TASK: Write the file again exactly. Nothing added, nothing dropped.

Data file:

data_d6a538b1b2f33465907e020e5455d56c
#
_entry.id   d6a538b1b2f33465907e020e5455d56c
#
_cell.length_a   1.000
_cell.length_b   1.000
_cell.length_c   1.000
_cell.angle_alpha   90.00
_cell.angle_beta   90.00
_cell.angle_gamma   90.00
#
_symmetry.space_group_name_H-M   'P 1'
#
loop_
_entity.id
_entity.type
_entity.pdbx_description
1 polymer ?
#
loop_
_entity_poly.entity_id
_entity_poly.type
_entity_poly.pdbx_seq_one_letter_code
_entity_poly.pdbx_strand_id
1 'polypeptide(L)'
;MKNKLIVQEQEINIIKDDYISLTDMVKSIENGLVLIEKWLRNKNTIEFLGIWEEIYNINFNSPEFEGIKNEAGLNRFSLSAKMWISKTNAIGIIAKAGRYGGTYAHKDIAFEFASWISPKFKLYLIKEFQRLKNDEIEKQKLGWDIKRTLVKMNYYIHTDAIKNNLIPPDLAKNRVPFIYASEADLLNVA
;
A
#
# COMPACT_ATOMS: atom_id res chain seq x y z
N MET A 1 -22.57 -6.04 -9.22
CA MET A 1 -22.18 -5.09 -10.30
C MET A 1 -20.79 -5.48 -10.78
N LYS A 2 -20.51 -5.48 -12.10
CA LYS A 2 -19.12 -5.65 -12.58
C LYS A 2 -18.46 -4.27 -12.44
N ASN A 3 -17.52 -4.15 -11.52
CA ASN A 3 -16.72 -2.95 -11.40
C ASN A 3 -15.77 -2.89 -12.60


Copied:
data_d6a538b1b2f33465907e020e5455d56c
#
_entry.id   d6a538b1b2f33465907e020e5455d56c
#
_cell.length_a   1.000
_cell.length_b   1.000
_cell.length_c   1.000
_cell.angle_alpha   90.00
_cell.angle_beta   90.00
_cell.angle_gamma   90.00
#
_symmetry.space_group_name_H-M   'P 1'
#
loop_
_entity.id
_entity.type
_entity.pdbx_description
1 polymer ?
#
loop_
_entity_poly.entity_id
_entity_poly.type
_entity_poly.pdbx_seq_one_letter_code
_entity_poly.pdbx_strand_id
1 'polypeptide(L)'
;MKNKLIVQEQEINIIKDDYISLTDMVKSIENGLVLIEKWLRNKNTIEFLGIWEEIYNINFNSPEFEGIKNEAGLNRFSLSAKMWISKTNAIGIIAKAGRYGGTYAHKDIAFEFASWISPKFKLYLIKEFQRLKNDEIEKQKLGWDIKRTLVKMNYYIHTDAIKNNLIPPDLAKNRVPFIYASEADLLNVA
;
A
#
# COMPACT_ATOMS: atom_id res chain seq x y z
N MET A 1 -22.57 -6.04 -9.22
CA MET A 1 -22.18 -5.09 -10.30
C MET A 1 -20.79 -5.48 -10.78
N LYS A 2 -20.51 -5.48 -12.10
CA LYS A 2 -19.12 -5.65 -12.58
C LYS A 2 -18.46 -4.27 -12.44
N ASN A 3 -17.52 -4.15 -11.52
CA ASN A 3 -16.72 -2.95 -11.40
C ASN A 3 -15.77 -2.89 -12.60